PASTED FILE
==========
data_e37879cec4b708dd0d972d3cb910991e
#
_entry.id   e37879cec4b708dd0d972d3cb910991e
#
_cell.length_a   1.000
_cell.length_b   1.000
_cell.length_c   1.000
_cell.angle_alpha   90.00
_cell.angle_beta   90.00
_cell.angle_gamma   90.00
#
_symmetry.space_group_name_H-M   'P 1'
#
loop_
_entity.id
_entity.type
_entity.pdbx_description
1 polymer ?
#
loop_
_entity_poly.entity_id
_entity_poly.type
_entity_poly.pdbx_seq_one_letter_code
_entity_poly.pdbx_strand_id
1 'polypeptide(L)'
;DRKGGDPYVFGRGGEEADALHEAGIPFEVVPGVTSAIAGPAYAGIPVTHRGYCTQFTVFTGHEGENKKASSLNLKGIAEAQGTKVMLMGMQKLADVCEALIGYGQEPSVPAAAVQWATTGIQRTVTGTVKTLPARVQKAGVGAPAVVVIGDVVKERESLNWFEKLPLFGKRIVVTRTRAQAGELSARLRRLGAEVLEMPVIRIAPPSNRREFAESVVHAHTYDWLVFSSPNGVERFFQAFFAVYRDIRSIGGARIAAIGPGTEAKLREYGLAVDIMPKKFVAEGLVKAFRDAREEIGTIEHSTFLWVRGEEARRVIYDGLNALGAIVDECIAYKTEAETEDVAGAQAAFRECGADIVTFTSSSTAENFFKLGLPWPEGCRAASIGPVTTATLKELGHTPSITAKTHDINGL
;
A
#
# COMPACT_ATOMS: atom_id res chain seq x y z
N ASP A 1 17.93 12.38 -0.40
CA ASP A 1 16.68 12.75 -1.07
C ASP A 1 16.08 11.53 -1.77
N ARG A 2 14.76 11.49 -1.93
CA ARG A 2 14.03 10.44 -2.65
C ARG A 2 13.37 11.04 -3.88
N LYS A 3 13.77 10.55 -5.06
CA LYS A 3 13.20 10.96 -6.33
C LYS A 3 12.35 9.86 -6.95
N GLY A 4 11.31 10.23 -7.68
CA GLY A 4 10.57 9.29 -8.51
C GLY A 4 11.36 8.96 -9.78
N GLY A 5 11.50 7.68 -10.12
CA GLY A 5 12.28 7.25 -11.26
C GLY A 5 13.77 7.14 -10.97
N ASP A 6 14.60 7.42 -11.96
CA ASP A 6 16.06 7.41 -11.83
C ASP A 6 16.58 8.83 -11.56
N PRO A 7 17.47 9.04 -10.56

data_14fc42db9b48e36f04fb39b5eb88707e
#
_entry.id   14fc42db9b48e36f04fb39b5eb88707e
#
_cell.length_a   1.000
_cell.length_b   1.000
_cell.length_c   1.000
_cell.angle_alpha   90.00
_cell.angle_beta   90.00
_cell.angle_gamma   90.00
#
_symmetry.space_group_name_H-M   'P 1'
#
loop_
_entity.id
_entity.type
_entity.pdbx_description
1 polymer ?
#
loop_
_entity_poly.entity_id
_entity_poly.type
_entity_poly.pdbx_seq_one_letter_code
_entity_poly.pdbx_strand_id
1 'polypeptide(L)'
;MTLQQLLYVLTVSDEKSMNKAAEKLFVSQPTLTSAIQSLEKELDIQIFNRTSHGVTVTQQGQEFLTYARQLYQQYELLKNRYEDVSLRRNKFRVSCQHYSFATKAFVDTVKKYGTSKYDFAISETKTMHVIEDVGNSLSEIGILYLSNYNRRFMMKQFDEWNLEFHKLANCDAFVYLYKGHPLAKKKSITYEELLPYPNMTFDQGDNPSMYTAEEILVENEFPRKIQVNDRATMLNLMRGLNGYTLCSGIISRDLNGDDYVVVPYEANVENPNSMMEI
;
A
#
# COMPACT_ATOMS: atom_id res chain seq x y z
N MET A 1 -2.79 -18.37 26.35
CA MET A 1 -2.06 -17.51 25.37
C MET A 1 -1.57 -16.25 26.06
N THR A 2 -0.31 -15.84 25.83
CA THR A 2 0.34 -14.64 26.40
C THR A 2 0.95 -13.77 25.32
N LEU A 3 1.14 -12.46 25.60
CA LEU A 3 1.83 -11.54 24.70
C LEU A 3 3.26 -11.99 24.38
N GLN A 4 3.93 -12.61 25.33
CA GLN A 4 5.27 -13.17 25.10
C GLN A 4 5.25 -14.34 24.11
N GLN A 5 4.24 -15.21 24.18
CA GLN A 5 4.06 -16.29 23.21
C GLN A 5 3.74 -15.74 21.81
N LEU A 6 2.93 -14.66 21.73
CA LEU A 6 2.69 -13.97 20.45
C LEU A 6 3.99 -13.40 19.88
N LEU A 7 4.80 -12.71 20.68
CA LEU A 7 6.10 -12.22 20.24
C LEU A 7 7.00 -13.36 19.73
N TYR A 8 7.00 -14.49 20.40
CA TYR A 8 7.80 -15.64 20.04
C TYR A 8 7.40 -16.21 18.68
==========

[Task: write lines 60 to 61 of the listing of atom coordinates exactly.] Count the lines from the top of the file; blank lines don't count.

#
_symmetry.space_group_name_H-M   'P 1'